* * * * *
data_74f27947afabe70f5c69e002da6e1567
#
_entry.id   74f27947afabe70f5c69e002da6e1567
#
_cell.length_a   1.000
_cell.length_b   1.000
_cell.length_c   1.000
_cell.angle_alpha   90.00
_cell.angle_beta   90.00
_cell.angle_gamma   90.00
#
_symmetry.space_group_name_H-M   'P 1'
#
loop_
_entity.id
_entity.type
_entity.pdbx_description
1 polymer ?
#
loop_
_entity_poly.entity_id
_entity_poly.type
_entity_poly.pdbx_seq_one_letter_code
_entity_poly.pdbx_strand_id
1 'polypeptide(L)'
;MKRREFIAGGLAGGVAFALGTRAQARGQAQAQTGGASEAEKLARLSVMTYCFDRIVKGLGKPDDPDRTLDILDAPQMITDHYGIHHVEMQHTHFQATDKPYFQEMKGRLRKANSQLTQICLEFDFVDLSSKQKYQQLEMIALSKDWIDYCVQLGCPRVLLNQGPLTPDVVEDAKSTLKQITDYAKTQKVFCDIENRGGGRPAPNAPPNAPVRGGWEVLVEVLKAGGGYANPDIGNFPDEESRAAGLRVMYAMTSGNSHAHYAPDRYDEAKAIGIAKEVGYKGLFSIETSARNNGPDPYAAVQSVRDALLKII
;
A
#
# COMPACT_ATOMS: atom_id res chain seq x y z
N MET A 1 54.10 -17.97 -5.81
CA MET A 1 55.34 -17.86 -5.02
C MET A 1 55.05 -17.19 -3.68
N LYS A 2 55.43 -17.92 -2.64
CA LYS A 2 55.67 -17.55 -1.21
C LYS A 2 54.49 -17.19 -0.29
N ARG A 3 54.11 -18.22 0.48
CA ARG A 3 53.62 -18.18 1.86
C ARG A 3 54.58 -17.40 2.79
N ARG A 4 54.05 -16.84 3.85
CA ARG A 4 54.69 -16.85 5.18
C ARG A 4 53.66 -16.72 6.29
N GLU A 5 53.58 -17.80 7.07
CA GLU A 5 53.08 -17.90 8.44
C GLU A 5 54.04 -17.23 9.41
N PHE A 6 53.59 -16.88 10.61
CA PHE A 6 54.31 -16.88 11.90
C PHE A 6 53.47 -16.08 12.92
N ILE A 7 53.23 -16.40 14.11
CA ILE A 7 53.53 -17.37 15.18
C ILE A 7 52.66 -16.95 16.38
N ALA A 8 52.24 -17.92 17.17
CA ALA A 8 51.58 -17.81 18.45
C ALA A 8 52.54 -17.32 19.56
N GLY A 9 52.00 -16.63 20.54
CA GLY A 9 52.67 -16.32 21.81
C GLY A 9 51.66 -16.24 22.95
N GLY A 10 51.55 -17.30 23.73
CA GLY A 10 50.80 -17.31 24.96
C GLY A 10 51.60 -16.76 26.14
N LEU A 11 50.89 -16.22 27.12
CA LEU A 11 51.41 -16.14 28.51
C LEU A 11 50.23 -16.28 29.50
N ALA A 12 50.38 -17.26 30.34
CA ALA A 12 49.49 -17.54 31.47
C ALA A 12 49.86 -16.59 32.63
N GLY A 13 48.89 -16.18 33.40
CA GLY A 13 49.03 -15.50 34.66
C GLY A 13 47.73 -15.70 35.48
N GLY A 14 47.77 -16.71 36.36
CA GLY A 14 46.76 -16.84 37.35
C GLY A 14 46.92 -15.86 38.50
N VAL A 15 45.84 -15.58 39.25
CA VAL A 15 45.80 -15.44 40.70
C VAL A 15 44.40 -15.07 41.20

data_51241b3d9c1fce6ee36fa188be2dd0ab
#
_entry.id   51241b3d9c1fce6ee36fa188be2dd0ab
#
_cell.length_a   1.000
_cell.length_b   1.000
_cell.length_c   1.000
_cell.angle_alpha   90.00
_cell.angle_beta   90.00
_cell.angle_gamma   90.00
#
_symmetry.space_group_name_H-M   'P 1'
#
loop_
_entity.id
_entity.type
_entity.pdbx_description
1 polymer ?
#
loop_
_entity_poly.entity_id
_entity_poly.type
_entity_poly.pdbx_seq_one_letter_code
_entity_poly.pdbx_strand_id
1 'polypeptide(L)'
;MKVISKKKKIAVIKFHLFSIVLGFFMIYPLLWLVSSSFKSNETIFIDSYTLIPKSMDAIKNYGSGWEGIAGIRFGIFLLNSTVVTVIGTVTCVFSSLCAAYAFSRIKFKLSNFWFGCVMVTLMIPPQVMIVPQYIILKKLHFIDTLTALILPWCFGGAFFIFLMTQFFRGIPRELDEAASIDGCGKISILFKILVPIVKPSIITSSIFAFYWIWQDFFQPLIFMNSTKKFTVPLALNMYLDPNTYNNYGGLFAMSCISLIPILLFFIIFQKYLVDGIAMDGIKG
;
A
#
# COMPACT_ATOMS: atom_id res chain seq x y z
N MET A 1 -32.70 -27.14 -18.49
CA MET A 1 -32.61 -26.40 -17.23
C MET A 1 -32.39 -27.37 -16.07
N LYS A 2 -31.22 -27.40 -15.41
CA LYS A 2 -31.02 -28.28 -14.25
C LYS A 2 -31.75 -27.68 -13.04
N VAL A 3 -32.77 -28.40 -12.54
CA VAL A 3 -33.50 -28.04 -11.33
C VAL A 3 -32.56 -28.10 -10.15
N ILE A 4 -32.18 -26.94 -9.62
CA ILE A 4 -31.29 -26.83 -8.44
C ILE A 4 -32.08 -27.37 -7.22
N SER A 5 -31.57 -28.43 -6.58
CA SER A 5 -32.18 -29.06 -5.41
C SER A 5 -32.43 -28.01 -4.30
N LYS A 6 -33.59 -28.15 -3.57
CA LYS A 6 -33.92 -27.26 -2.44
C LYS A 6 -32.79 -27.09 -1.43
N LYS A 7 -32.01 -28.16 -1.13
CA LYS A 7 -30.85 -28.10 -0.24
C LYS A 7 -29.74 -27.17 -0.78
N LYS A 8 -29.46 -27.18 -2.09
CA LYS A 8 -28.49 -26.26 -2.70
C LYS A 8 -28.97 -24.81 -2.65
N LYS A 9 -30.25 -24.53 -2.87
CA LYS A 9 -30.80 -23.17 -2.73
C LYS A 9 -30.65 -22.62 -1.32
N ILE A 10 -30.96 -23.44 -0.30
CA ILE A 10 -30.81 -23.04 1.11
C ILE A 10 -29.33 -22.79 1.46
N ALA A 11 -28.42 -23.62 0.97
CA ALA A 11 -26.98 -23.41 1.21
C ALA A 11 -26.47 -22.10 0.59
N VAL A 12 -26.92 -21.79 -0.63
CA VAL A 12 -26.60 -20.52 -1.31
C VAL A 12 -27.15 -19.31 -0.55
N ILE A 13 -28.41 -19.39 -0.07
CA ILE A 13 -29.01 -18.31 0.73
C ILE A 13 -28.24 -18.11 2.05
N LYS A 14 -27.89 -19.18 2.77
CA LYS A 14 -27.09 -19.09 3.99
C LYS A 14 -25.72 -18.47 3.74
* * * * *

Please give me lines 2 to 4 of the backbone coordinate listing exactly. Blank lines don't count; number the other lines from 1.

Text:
#
_entry.id   74f27947afabe70f5c69e002da6e1567
#